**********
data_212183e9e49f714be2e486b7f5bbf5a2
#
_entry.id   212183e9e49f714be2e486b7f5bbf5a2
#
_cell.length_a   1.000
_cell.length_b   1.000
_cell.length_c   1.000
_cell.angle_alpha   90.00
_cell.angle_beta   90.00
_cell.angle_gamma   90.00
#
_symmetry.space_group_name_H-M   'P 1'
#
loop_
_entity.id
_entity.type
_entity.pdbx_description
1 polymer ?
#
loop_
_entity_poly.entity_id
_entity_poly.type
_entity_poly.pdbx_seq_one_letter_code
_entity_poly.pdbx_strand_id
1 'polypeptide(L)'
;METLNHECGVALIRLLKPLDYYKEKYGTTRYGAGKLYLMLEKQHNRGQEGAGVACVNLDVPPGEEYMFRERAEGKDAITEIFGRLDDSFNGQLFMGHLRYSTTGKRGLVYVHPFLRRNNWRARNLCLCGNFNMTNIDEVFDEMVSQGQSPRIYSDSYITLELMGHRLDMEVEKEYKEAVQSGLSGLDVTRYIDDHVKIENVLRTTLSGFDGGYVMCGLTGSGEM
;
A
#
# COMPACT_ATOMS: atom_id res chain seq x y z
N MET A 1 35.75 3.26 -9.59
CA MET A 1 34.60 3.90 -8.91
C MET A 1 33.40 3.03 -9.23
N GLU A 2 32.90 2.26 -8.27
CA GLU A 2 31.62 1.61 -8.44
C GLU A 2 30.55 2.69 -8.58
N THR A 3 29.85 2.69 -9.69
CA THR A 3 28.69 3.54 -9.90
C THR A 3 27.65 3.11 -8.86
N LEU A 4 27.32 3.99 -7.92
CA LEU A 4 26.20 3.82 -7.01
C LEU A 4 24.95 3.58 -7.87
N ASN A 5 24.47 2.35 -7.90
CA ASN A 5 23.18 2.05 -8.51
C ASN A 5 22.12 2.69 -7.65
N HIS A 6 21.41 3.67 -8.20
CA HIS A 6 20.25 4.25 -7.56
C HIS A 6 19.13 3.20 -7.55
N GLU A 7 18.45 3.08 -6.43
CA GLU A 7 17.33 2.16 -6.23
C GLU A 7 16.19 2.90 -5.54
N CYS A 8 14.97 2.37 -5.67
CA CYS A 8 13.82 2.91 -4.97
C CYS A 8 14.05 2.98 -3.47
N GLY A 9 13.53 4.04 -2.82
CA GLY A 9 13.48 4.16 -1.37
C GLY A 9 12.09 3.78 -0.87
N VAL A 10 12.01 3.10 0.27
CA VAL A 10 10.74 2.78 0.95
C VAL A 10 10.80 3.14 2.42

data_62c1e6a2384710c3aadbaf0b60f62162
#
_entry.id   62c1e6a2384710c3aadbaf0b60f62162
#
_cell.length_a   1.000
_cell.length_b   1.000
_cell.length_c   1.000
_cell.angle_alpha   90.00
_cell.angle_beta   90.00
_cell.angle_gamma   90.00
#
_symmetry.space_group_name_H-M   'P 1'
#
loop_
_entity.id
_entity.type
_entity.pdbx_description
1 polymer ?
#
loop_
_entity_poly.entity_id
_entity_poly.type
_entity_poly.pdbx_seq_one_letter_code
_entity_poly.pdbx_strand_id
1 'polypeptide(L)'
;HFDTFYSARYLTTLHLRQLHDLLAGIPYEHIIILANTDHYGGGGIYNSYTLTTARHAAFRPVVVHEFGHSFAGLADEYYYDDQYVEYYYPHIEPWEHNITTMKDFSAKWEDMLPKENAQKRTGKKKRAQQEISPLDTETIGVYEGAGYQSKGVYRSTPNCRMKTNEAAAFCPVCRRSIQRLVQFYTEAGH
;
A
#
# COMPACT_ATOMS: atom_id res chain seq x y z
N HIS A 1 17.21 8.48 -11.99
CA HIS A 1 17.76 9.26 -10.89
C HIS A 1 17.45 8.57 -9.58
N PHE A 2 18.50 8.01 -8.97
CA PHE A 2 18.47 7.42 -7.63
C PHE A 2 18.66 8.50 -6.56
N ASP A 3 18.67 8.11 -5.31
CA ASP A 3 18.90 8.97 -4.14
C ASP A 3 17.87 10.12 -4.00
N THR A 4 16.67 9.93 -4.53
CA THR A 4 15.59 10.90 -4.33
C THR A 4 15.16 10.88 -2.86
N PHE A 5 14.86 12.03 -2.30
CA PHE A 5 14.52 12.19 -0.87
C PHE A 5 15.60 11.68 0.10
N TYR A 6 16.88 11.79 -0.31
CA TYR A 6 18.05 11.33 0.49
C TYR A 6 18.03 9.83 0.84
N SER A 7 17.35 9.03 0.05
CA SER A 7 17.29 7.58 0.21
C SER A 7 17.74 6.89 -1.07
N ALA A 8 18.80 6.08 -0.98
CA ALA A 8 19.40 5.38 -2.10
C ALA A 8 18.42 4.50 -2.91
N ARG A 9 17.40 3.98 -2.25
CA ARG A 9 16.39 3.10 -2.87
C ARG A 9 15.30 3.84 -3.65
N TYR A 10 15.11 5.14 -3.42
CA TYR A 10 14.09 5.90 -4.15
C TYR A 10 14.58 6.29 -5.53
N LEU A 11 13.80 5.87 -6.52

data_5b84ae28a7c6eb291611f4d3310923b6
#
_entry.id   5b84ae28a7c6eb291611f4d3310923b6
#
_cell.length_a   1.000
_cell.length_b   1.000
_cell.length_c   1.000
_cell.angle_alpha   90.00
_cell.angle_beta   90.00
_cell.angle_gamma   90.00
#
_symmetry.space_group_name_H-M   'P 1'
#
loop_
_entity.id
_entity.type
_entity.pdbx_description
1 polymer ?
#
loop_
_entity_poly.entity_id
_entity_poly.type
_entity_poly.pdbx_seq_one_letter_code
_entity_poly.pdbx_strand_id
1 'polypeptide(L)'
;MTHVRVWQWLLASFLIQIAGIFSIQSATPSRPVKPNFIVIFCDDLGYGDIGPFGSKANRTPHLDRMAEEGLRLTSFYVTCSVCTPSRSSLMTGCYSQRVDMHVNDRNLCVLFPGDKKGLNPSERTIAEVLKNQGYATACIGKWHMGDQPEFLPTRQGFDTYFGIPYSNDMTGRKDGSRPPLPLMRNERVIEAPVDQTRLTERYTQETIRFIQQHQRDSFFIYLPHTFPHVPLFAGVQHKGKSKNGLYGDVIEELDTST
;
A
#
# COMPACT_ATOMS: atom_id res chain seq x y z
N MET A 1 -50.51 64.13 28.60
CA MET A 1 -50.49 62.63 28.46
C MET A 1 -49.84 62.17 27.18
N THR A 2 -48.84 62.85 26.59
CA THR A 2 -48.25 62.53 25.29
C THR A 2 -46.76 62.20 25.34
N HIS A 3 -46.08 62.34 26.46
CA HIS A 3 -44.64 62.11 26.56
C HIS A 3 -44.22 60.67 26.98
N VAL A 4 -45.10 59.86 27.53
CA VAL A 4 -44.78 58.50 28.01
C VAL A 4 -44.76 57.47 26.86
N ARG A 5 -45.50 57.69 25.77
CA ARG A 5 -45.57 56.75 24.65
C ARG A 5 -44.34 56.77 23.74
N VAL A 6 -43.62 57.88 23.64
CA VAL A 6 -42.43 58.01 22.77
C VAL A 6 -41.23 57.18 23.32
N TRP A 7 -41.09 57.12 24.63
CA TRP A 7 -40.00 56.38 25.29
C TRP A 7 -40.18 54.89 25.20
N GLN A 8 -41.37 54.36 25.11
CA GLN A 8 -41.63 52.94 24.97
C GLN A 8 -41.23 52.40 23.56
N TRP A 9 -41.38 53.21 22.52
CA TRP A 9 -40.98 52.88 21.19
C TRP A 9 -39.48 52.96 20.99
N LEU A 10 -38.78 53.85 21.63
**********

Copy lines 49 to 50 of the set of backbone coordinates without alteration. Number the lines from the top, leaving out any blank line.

N GLU A 7 18.45 3.08 -6.43
CA GLU A 7 17.33 2.16 -6.23